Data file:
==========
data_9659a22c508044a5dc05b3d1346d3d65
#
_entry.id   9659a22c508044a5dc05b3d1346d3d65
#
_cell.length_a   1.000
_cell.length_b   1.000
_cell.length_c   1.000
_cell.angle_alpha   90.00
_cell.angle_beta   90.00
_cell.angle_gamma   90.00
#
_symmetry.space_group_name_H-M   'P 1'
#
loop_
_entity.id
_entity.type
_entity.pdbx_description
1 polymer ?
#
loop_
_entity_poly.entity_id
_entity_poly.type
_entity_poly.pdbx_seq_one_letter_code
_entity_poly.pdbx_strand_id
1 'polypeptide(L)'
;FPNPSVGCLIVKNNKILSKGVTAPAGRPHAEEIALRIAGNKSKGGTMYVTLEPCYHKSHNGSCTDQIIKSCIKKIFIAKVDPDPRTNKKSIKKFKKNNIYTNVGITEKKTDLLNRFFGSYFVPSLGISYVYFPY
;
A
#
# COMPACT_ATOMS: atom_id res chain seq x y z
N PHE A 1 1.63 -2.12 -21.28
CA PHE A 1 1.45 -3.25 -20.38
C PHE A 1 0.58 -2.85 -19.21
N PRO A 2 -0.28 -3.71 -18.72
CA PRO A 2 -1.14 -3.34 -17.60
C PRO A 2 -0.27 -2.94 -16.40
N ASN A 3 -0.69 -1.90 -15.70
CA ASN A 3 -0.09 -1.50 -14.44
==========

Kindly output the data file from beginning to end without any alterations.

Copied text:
data_9659a22c508044a5dc05b3d1346d3d65
#
_entry.id   9659a22c508044a5dc05b3d1346d3d65
#
_cell.length_a   1.000
_cell.length_b   1.000
_cell.length_c   1.000
_cell.angle_alpha   90.00
_cell.angle_beta   90.00
_cell.angle_gamma   90.00
#
_symmetry.space_group_name_H-M   'P 1'
#
loop_
_entity.id
_entity.type
_entity.pdbx_description
1 polymer ?
#
loop_
_entity_poly.entity_id
_entity_poly.type
_entity_poly.pdbx_seq_one_letter_code
_entity_poly.pdbx_strand_id
1 'polypeptide(L)'
;FPNPSVGCLIVKNNKILSKGVTAPAGRPHAEEIALRIAGNKSKGGTMYVTLEPCYHKSHNGSCTDQIIKSCIKKIFIAKVDPDPRTNKKSIKKFKKNNIYTNVGITEKKTDLLNRFFGSYFVPSLGISYVYFPY
;
A
#
# COMPACT_ATOMS: atom_id res chain seq x y z
N PHE A 1 1.63 -2.12 -21.28
CA PHE A 1 1.45 -3.25 -20.38
C PHE A 1 0.58 -2.85 -19.21
N PRO A 2 -0.28 -3.71 -18.72
CA PRO A 2 -1.14 -3.34 -17.60
C PRO A 2 -0.27 -2.94 -16.40
N ASN A 3 -0.69 -1.90 -15.70
CA ASN A 3 -0.09 -1.50 -14.44